In iOS 4, limited multitasking was introduced to support apps that performed background audio playback, background location tracking, and push notifications. In iOS 7, several new background modes have been added: background fetch, remote notifications, and background transfers. The purpose behind these new modes is to keep your app's data current at all times — even if the data updates come from a remote server.
Background fetch allows an app to fetch information periodically. To implement this, you notify iOS of the fetch interval using a UIApplication method call. Based on the interval, iOS periodically launches your app. Your app then invokes a fetch delegate method that grabs the data and exits.
Remote notification allows your app to respond to messages pushed from a server. iOS launches your app when the notification arrives. The app connects to the server, collects the payload, then exits.
Background transfers enable your app to manage larger data transfers. Your app launches and uses a delegate method that starts a session with a server. The delegate handles authentication to the server and possibly multiple transfer operations.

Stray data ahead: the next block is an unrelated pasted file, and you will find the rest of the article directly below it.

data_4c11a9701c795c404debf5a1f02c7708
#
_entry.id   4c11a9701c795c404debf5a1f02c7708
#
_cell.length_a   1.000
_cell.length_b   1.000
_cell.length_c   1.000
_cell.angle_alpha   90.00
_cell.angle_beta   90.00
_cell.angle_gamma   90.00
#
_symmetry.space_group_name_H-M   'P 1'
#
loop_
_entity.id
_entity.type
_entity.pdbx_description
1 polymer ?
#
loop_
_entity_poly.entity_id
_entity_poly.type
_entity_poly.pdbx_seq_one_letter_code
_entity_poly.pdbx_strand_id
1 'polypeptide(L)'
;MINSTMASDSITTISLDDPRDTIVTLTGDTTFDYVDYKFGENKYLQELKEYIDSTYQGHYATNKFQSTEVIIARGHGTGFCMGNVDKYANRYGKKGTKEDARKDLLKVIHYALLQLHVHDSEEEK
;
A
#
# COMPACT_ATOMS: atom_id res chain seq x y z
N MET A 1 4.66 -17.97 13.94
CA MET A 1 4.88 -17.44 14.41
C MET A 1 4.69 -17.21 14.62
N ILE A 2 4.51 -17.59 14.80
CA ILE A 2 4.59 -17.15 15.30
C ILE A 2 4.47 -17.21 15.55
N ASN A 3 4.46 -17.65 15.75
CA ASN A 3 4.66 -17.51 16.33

For all three multitasking modes, the app must call a completion handler that reports to iOS if the fetch operation was a success or not. In the event of a failure, iOS can restart your app later to retry the fetch or transfer.
More bang for the bits
iOS 7 is the first 64-bit mobile OS. Arithmetic operations, pointers, and addressing instructions all use 64 bits. Not surprisingly, Xcode 5 can generate 64-bit code to support this capability. In most cases, the wider data lanes can improve application performance; however, those larger values and pointers can also increase memory consumption. Even though there are advantages to migrating your app to 64 bits, it must be done carefully; otherwise, due to memory pressure, your app may actually execute slower.
iOS 7 supports both 32- and 64-bit execution modes so that older apps continue to run. My old iOS climate control app published on iTunes continues to work on iOS 7, although there was a blank area at the top that was an artifact due to the view not using the now-available status bar area. Going forward, developers should build their apps as a "combined binary" that contains 32- and 64-bit versions of the code. This allows the app to execute on platforms not running iOS 7.
The combined binary mechanism should work well, because Apple has done this migration trick before. When Macintosh computers switched from Power Architecture to Intel CPUs, the Xcode tools could make "universal binaries" that contained both Power Architecture and Intel code images. If you've been in the business a long time, you might even recall when the Macs moved from 68K to Power Architecture CPUs, and developers made "fat binaries" that could run on both platforms.
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